by Kelley Lindberg
I’ve said many times that the older my son gets, the easier it is to manage his food allergies. He can read labels, he knows to stay away from birthday cakes, and he is perfectly willing to quiz a waiter or cook on ingredients if I’m not there to do it for him.
But that doesn’t mean we don’t still encounter new challenges each year. This year, for example, he’s in sixth grade. As part of the sixth grade curriculum, the students are learning about manners and etiquette. Tomorrow they’ll cap off this unit with an “etiquette lunch” at a local restaurant. Just picture this: 100 sixth graders are descending upon a restaurant, dressed in their Sunday best, with the goal of showing off the manners they’ve been learning.
Ugh. Sounds like the ragged edge of disaster if you ask me. But somehow the teachers have pulled this off two previous years in a row, so they are undaunted and confident that the kids will behave themselves and won’t devolve into a reenactment of that famous food fight scene from Animal House.
Of course, lunch at a restaurant sounds fun, but the food they’ll be serving is full of milk, eggs, and possibly nuts (this particular restaurant serves lots of nuts in several entrees). So for my son and his friend who both have food allergies, we’ve had to make some extra preparations.
I have to admit, at the beginning of the year when we first heard about this lunch, I and the other boy’s mom (Kim) both had the same first reaction – maybe we’ll just keep our boys home that day. But then we quickly realized that would make them miss out on an event that the other kids would all be looking forward to. Our goal has always been to make sure our boys are treated the same way, experience life the same way, and enjoy activities the same way as other kids. So we decided to see if we could make this experience work before we gave up on it totally.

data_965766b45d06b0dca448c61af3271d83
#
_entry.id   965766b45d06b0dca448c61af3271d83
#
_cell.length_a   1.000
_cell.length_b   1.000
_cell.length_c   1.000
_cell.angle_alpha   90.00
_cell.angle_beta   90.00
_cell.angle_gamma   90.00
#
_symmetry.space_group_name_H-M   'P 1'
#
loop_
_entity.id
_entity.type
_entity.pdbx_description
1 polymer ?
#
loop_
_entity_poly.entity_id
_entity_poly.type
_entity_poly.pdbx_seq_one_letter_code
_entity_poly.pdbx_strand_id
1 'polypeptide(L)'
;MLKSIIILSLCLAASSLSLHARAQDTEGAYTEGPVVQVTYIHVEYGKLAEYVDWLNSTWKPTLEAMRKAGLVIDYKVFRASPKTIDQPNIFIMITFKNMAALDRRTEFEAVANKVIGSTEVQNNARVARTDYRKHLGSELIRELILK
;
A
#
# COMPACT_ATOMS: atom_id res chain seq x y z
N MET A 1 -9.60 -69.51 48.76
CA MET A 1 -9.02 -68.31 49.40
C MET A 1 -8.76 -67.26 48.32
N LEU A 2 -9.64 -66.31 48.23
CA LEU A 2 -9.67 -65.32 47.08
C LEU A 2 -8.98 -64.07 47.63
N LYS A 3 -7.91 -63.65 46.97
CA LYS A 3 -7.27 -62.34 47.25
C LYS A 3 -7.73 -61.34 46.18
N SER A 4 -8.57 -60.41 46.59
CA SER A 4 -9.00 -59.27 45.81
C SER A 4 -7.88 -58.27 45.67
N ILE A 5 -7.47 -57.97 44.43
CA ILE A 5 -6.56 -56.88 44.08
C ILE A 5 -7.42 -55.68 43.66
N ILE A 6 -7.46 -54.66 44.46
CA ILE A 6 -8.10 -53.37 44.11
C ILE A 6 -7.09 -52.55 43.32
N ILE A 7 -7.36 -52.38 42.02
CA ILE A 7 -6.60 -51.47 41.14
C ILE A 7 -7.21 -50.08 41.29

Now the time for the lunch is almost here. So this morning, Kim and I went to the restaurant to talk to the manager. After some discussion, we came up with a plan – while the other kids are eating turkey and mashed potatoes with gravy, quesadillas, and dessert, the restaurant will cook two plain chicken breasts and plain rice for our two boys. Then Kim and I will bring from home some safe plain tortillas and a slice of safe apple pie for our boys. That way, they’ll be able to eat approximately the same things as the other kids at the same time, making the experience as normal as possible.
We also talked to the teachers a few weeks ago and requested that our boys sit at a table with a couple of their friends who know and understand their food allergies. The teachers were 100% committed to keeping our boys safe, and promised that they’d make sure they were surrounded by their “allergy-aware” buddies to create a safe zone.
So… we have a food plan, we have the restaurant manager’s support, we have the teachers’ support, we have allergy-aware buddies lined up to help, and of course we’ll have EpiPens and Benadryl on hand, as usual. And even better – Kim is going to be there as a chaperone.
I think we’re as prepared as we can be. Now we’ll just keep our fingers crossed that all goes according to plan tomorrow.
I’ll let you know next week how it went!